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Braasch Lab Helps Resolve 50-year-old Evolutionary Question

An international consortium that includes Michigan State University researchers has solved an evolutionary quandary that’s been the subject of debate for five decades. Publishing its results earlier this month in the journal Science, the team’s genomic analyses conclusively resolve which modern fish lineage branched off earliest within the tree of life. The findings shed new light on the evolutionary history of fishes and the understanding of evolutionary processes.

Ingo Braasch said, “By verifying how lineages are related to each other, it becomes possible to reconstruct the last common ancestor of the modern fishes, the so-called teleost fishes. This is a prerequisite to figuring out how fish are related to one another and understanding vertebrate evolution in general.”

Ingo and his team contributed genetic sequence information and analyses on one of the fish tied up in the controversy. All told, the GenoFish Consortium that published this paper generated new genome sequences for seven fish species and involved researchers from 18 different institutions across the United States, Asia and Europe.

The project was led by Yann Guiguen of the French National Research Institute for Agriculture, Food and Environment as well as Hugues Roest Crollius and Camille Berthelot of INSERM, the French National Institute of Health and Medical Research.

Understanding the history of species through their evolutionary relationships is a key issue and is regularly the subject of scientific controversy. This particular controversy centered on which group of modern fish was the first to branch off from the others: the eels or the bony tongued fishes.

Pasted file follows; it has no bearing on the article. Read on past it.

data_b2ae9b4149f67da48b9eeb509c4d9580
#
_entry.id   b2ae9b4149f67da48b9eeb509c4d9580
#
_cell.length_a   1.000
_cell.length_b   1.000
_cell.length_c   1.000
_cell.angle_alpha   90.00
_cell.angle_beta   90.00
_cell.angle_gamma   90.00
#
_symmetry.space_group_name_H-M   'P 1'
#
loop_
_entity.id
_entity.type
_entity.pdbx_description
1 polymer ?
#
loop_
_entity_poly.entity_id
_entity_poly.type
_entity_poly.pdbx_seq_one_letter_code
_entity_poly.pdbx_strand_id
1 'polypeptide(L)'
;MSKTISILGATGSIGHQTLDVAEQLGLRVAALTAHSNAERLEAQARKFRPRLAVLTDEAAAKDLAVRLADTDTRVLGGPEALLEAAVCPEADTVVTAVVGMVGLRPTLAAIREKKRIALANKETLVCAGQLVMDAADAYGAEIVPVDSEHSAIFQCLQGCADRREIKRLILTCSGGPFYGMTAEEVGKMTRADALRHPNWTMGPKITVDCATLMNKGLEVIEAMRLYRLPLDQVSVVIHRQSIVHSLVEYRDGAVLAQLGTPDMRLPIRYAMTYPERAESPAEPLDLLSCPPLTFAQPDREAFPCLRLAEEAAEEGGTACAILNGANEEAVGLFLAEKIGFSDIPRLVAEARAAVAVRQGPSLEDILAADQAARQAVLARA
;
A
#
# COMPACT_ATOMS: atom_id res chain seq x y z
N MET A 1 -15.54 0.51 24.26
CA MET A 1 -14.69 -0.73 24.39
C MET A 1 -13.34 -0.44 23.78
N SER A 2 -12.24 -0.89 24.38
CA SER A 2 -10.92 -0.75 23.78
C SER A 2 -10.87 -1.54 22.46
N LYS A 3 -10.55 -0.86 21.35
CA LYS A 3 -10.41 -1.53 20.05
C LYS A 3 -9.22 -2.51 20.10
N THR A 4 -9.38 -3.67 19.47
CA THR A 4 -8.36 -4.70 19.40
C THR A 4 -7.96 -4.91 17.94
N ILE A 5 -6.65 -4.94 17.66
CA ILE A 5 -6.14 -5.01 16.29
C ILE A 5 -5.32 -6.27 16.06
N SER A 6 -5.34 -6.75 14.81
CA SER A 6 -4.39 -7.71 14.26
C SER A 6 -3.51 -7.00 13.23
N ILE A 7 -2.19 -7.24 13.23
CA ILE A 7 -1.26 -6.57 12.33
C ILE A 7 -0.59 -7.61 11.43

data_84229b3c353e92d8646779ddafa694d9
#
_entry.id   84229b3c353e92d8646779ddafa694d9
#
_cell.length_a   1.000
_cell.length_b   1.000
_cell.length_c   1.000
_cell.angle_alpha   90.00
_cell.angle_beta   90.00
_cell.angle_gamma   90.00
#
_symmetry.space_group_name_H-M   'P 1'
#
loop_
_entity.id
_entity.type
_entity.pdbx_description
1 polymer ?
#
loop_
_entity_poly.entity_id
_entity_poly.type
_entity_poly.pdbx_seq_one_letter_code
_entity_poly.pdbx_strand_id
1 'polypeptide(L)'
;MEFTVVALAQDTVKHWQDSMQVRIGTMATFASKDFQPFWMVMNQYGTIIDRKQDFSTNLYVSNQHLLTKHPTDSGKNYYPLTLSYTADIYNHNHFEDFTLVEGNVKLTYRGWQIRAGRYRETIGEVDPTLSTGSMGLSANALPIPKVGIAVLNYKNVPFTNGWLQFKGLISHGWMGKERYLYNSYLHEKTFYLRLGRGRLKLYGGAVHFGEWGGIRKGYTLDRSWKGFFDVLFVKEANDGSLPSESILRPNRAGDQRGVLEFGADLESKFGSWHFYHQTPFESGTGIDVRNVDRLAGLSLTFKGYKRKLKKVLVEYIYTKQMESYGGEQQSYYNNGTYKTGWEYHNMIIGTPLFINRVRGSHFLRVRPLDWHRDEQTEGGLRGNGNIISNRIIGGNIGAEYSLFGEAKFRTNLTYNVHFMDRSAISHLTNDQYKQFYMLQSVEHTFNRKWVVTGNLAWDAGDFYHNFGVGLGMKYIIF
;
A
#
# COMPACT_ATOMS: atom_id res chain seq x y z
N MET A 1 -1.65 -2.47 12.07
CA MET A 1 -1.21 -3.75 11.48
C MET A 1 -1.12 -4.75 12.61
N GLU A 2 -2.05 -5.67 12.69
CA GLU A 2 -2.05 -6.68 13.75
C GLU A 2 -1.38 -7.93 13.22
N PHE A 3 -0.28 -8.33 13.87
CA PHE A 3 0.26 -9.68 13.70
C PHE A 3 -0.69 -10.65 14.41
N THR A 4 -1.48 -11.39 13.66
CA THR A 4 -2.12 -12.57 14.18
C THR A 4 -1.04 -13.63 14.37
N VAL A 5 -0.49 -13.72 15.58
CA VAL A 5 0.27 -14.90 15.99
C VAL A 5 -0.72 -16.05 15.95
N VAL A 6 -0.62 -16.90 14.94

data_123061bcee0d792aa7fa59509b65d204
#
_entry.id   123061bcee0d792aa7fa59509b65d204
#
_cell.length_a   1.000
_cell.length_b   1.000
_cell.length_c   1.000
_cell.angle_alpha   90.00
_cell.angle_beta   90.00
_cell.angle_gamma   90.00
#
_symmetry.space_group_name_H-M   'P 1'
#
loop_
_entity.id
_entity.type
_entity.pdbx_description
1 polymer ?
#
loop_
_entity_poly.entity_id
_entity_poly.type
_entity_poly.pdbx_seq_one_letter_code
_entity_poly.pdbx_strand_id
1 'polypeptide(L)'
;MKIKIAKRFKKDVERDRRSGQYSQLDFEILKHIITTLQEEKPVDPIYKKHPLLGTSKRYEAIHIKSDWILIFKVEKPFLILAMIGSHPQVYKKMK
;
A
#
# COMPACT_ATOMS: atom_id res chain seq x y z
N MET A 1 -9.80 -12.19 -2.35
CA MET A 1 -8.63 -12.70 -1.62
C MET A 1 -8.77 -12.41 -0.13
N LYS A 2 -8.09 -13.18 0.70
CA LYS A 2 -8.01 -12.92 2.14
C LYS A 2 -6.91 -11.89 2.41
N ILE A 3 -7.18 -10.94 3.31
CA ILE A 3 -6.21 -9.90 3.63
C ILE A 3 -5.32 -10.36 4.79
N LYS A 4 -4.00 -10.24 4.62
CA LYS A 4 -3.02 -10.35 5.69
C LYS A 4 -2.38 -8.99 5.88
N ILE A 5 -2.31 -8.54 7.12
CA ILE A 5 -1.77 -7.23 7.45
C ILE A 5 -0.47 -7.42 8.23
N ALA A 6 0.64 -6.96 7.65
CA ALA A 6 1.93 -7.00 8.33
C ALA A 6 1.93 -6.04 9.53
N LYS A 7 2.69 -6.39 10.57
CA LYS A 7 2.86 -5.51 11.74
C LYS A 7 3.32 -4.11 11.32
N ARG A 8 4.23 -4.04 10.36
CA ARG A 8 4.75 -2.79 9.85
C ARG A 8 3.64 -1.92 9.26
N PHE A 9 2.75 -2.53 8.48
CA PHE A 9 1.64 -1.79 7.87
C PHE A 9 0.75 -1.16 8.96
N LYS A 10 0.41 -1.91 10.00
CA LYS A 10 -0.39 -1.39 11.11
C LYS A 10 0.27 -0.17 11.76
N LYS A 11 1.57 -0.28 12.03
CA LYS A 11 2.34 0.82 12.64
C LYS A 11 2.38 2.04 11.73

Ingo said, “They’re called bony tongues because they literally have bones in their tongues." His team studied the goldeye species of bony tongue fish.

Both eels and bony tongues belong to what are called teleost fishes, which first appeared toward the end of the Jurassic period. Today, teleost fishes are the largest group of modern fishes and include more than 30,000 species. Approximately half of all living vertebrates — animals with backbones — are teleost fishes.

In the 1970s, researchers posited that bony tongues were the earliest branching group, based solely on anatomical criteria. In the 1990s, studies using DNA sequences to help reconstruct evolutionary history named eels as the first group to diverge from the others.

The new study, using the most complete genetic and genomic analyses to date, arrived at a new conclusion. That is, neither of the two previous hypotheses were correct.

 Rather these two lineages belong to a single group, which the GenoFish Consortium has christened “eloposteoglossocephalans.”

This also means that it was actually a third group of fishes, called clupeocephalans, that branched away first. Clupeocephalans include tuna, perch, salmon, pufferfish, zebrafish, goldfish and most other modern aquarium fishes.

From a technical standpoint, what makes this study unique is how it leveraged the complete genomes of different species, Ingo said. Researchers not only examined different DNA sequences, but they also studied how the same genes were arranged along the chromosomes of different fish species.

Ingo compared the genome sequencing efforts to reconstructing the encyclopedia of teleost evolution. When scientists first started sequencing the DNA of different fish, the community began learning the words that were used in the history text, but it remained difficult to see the organization of the DNA sequence into the books, or chromosomes.

As technology has evolved, scientists could see full chromosomes and genomes. Now, researchers had the words and understood how those were put together on a page and how those pages were arranged into the different books of the encyclopedia.

“Before now, it basically wasn’t possible to read the entirety of books at once. We knew the text, but not how it was organized,” Ingo said. “So what this study shows is a novel way of analyzing the organization of genomes into chromosomes and this principle can be applied to reconstructing any branch in the tree of life, not just the fish branch.”